Small Talk: Britain can learn a lot from Canada in the global race to woo the entrepreneurs vital to creating jobs

 

If you took a drive last year out of San Francisco down Highway 101 towards Silicon Valley, you would have sped past a giant billboard emblazoned with a huge red maple leaf. Its sales pitch, “H-1B Problems? Pivot to Canada”, was an appeal to international entrepreneurs who have moved to Silicon Valley but run into problems with the US’s H-1B visa programme for high-skilled workers.

The billboard was paid for by the Canadian government, which hopes those frustrated entrepreneurs will relocate north of the border. To encourage them – and other high-skilled foreign citizens – to do so, it has been offering permanent residence to entrepreneurs who speak English or French, have completed at least one year of college, and can show they can raise funding for their business ventures.

Canada’s Start-Up Visa is not a million miles away from the UK’s Tier 1 Entrepreneur Visa programme, which sets similar requirements. But in Britain, we offer only a temporary permit to live and work in the UK, at least initially.

A report by the independent Centre for Entrepreneurs illustrates why it is foolhardy to put obstacles in the way of these people. One in seven UK companies was set up by a migrant, it reveals, and migrant-founded companies create 14 per cent of all jobs at small and medium-sized companies. In the UK’s migrant community, 17.2 per cent of people have launched their own businesses, compared to only 10.4 per cent of people born in the UK. Migrant entrepreneurs also tend to be younger.

The implication is clear. If Britain wants to foster an entrepreneurial economy, which is crucial for job creation, we should be doing everything we can to attract potential founders of new businesses to this country. Immigrants are coming here to make our jobs, not take them.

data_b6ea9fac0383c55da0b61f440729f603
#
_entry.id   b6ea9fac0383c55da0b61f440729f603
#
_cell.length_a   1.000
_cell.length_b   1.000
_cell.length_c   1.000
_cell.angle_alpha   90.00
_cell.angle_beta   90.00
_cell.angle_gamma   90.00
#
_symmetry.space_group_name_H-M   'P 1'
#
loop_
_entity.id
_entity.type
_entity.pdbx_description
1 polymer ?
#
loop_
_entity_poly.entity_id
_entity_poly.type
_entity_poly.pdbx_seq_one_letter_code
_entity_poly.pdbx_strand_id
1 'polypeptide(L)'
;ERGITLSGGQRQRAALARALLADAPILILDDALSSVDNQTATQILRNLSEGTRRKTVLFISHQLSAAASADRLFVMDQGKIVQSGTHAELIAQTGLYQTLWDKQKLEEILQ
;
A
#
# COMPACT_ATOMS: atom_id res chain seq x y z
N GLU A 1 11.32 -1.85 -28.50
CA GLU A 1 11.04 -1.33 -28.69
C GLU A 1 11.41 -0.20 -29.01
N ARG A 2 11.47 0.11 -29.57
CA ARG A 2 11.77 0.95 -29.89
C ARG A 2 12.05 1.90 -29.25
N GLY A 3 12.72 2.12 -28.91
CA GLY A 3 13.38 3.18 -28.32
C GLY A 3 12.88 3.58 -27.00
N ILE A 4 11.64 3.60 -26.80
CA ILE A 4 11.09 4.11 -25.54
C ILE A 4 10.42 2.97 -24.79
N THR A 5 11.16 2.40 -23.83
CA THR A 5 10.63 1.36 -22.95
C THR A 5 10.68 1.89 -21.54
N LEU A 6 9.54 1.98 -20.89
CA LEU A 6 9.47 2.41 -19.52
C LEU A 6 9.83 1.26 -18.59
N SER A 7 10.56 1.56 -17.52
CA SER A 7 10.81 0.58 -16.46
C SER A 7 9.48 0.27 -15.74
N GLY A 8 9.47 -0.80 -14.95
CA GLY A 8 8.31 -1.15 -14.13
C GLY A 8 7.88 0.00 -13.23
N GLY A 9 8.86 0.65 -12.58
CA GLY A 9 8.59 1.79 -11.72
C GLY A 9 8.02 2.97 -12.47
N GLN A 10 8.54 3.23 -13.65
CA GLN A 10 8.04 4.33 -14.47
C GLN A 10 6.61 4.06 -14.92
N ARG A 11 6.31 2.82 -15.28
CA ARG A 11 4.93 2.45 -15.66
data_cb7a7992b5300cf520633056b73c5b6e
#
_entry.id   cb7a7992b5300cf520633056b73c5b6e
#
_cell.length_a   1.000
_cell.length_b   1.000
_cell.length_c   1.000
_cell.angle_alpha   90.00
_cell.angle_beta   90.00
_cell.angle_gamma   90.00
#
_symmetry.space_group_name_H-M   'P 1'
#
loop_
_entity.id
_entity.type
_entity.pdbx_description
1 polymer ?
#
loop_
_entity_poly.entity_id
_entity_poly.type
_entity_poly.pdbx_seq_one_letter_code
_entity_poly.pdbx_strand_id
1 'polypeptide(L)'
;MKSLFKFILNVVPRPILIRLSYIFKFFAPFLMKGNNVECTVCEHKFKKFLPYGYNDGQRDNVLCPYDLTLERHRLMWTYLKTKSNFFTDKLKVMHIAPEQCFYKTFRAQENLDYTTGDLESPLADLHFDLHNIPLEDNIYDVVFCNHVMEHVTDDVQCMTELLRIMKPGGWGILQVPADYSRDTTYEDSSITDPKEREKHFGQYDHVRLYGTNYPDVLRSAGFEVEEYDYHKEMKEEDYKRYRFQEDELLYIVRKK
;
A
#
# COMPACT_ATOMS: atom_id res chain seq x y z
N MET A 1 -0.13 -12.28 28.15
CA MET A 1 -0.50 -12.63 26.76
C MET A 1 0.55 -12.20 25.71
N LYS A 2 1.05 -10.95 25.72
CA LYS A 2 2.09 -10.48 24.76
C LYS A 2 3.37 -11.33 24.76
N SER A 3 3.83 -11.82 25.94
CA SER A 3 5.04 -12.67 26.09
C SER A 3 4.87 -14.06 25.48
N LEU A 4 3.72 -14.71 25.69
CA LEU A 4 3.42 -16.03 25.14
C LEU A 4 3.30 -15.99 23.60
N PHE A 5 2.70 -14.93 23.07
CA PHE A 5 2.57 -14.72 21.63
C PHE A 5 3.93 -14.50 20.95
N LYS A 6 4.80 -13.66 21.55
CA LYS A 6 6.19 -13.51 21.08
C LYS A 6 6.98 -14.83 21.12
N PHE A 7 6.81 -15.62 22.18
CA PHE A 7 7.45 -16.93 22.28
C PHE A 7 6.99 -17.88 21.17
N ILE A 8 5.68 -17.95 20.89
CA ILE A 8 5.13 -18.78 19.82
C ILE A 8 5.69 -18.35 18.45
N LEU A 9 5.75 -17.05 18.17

The Government is doing more than you might think in this regard. As well as the Entrepreneur Visa, different arms of government are involved in specific projects such as the Sirius Programme, run by UK Trade & Investment, which offers international graduates financial and practical support with getting a business off the ground in Britain. Successful applicants have begun working with business accelerator programmes around the country and qualify for up to £12,000 of financial assistance, plus a mentoring programme and visa endorsement. More than 1,500 graduate entrepreneurs from 93 countries enrolled in Sirius in its first year.

It may be some time before the fruits of this labour are quantifiable, but the work done by the Centre for Entrepreneurs suggests we need more of these programmes – and much less of the toxic rhetoric that surrounds the debate over immigration. Why move to Britain to start your business when you’ll have to put up with this sort of nonsense when you could just as easily move to, say, Canada and be welcomed with open arms?

Matchmaker for hi-tech research projects

Tekcapital is moving quickly. Formed just a year ago, the Oxford-based company will today announce its intention to list on the Alternative Investment Market (Aim) with a £3m fundraising that will value the company at £6m.